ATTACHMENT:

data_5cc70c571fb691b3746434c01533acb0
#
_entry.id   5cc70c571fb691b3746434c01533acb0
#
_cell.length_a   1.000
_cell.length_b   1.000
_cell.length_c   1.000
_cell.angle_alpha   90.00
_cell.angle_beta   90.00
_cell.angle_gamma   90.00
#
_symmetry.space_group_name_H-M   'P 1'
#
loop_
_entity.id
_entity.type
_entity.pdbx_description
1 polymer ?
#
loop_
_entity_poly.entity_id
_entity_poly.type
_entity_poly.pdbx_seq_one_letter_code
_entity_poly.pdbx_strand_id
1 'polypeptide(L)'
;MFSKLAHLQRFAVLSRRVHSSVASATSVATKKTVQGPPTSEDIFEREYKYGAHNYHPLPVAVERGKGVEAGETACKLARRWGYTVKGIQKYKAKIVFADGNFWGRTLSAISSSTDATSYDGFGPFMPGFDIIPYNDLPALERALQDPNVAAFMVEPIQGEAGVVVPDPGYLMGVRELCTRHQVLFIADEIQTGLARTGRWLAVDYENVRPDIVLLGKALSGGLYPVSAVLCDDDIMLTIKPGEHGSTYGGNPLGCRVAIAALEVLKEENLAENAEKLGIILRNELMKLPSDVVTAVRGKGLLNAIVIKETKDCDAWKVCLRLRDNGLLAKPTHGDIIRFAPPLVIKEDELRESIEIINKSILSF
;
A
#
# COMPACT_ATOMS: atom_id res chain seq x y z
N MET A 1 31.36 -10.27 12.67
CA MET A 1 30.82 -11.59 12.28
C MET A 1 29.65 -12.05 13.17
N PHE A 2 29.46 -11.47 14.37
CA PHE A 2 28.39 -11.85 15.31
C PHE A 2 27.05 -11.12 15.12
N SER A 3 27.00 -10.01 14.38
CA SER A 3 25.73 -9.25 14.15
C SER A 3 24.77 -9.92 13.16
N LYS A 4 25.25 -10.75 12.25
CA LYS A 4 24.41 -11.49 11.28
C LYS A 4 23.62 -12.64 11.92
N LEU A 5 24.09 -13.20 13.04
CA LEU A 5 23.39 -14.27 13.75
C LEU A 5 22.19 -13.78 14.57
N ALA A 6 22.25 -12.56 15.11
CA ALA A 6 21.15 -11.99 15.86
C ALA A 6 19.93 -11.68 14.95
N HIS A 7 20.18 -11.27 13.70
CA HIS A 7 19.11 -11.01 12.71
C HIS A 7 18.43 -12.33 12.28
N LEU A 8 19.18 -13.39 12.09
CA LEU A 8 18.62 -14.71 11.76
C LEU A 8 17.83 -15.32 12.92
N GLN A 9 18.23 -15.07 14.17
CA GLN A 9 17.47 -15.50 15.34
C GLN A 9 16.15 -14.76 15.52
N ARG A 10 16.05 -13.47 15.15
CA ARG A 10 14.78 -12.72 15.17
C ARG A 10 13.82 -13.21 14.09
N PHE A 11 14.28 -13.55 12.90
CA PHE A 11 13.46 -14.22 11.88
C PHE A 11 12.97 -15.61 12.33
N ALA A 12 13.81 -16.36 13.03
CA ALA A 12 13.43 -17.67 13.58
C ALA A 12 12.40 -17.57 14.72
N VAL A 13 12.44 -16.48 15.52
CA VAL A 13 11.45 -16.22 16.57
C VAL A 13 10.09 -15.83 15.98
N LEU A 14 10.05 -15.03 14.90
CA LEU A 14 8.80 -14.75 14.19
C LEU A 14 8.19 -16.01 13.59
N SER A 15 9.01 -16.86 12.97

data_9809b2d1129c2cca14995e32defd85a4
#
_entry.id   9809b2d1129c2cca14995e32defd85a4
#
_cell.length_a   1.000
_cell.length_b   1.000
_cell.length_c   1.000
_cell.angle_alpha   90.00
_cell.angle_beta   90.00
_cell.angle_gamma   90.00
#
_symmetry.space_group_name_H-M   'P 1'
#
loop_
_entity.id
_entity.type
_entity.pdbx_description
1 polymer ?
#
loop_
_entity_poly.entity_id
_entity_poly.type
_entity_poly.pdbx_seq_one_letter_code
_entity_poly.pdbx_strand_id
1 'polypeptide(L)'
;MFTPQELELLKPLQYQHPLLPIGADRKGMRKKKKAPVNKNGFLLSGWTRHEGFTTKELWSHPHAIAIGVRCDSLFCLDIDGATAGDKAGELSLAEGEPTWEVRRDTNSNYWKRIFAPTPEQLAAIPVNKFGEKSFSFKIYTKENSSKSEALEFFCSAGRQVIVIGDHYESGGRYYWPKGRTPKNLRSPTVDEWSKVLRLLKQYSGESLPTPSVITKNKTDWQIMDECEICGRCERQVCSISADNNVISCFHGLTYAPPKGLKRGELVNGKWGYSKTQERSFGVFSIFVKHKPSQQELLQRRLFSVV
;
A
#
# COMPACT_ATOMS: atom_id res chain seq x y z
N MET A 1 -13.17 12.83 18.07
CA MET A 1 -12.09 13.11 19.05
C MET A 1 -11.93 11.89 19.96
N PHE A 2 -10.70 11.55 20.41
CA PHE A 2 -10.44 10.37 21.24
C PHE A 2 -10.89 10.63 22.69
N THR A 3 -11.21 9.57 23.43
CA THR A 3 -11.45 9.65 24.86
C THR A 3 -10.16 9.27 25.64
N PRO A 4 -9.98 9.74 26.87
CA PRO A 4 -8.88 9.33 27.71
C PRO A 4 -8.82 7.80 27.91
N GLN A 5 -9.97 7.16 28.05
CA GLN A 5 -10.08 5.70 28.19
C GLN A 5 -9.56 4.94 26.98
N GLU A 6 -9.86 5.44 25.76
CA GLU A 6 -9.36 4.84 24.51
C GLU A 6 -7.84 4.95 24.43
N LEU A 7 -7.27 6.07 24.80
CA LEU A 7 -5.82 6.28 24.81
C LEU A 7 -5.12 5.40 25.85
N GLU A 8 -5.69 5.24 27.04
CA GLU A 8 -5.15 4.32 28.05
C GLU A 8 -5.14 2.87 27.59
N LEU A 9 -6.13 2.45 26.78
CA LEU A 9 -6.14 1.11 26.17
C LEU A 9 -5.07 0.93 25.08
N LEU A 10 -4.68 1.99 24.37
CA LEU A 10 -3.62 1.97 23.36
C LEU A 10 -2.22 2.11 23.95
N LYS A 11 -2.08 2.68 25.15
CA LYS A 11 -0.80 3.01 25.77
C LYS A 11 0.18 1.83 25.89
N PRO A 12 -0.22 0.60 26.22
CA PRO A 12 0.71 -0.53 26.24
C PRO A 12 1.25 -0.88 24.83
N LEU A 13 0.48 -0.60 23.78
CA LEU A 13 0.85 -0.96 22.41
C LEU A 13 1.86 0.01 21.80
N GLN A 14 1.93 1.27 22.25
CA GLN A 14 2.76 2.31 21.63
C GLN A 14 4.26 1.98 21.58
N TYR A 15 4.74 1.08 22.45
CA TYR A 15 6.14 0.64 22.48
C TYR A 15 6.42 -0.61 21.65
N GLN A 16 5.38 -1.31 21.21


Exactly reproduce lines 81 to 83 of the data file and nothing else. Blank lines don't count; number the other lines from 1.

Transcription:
_cell.angle_alpha   90.00
_cell.angle_beta   90.00
_cell.angle_gamma   90.00